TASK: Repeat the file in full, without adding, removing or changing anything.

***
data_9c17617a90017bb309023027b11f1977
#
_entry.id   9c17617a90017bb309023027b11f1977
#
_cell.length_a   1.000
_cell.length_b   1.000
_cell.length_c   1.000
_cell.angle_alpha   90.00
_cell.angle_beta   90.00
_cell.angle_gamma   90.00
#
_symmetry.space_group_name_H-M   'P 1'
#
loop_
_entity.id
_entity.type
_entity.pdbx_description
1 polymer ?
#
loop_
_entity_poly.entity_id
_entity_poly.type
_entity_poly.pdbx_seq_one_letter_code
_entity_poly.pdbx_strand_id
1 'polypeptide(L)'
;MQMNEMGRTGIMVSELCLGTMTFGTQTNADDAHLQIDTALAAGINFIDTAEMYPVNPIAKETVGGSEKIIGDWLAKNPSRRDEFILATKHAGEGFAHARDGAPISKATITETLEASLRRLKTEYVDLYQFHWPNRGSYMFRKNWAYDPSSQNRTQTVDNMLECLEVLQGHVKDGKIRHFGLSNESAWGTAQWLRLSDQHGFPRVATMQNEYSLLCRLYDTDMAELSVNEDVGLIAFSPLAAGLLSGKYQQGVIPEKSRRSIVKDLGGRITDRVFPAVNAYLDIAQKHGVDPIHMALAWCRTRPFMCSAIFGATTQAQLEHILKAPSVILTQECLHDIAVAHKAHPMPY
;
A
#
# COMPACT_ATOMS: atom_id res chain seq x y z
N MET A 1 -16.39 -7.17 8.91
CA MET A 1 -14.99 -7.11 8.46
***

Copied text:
data_9c17617a90017bb309023027b11f1977
#
_entry.id   9c17617a90017bb309023027b11f1977
#
_cell.length_a   1.000
_cell.length_b   1.000
_cell.length_c   1.000
_cell.angle_alpha   90.00
_cell.angle_beta   90.00
_cell.angle_gamma   90.00
#
_symmetry.space_group_name_H-M   'P 1'
#
loop_
_entity.id
_entity.type
_entity.pdbx_description
1 polymer ?
#
loop_
_entity_poly.entity_id
_entity_poly.type
_entity_poly.pdbx_seq_one_letter_code
_entity_poly.pdbx_strand_id
1 'polypeptide(L)'
;MQMNEMGRTGIMVSELCLGTMTFGTQTNADDAHLQIDTALAAGINFIDTAEMYPVNPIAKETVGGSEKIIGDWLAKNPSRRDEFILATKHAGEGFAHARDGAPISKATITETLEASLRRLKTEYVDLYQFHWPNRGSYMFRKNWAYDPSSQNRTQTVDNMLECLEVLQGHVKDGKIRHFGLSNESAWGTAQWLRLSDQHGFPRVATMQNEYSLLCRLYDTDMAELSVNEDVGLIAFSPLAAGLLSGKYQQGVIPEKSRRSIVKDLGGRITDRVFPAVNAYLDIAQKHGVDPIHMALAWCRTRPFMCSAIFGATTQAQLEHILKAPSVILTQECLHDIAVAHKAHPMPY
;
A
#
# COMPACT_ATOMS: atom_id res chain seq x y z
N MET A 1 -16.39 -7.17 8.91
CA MET A 1 -14.99 -7.11 8.46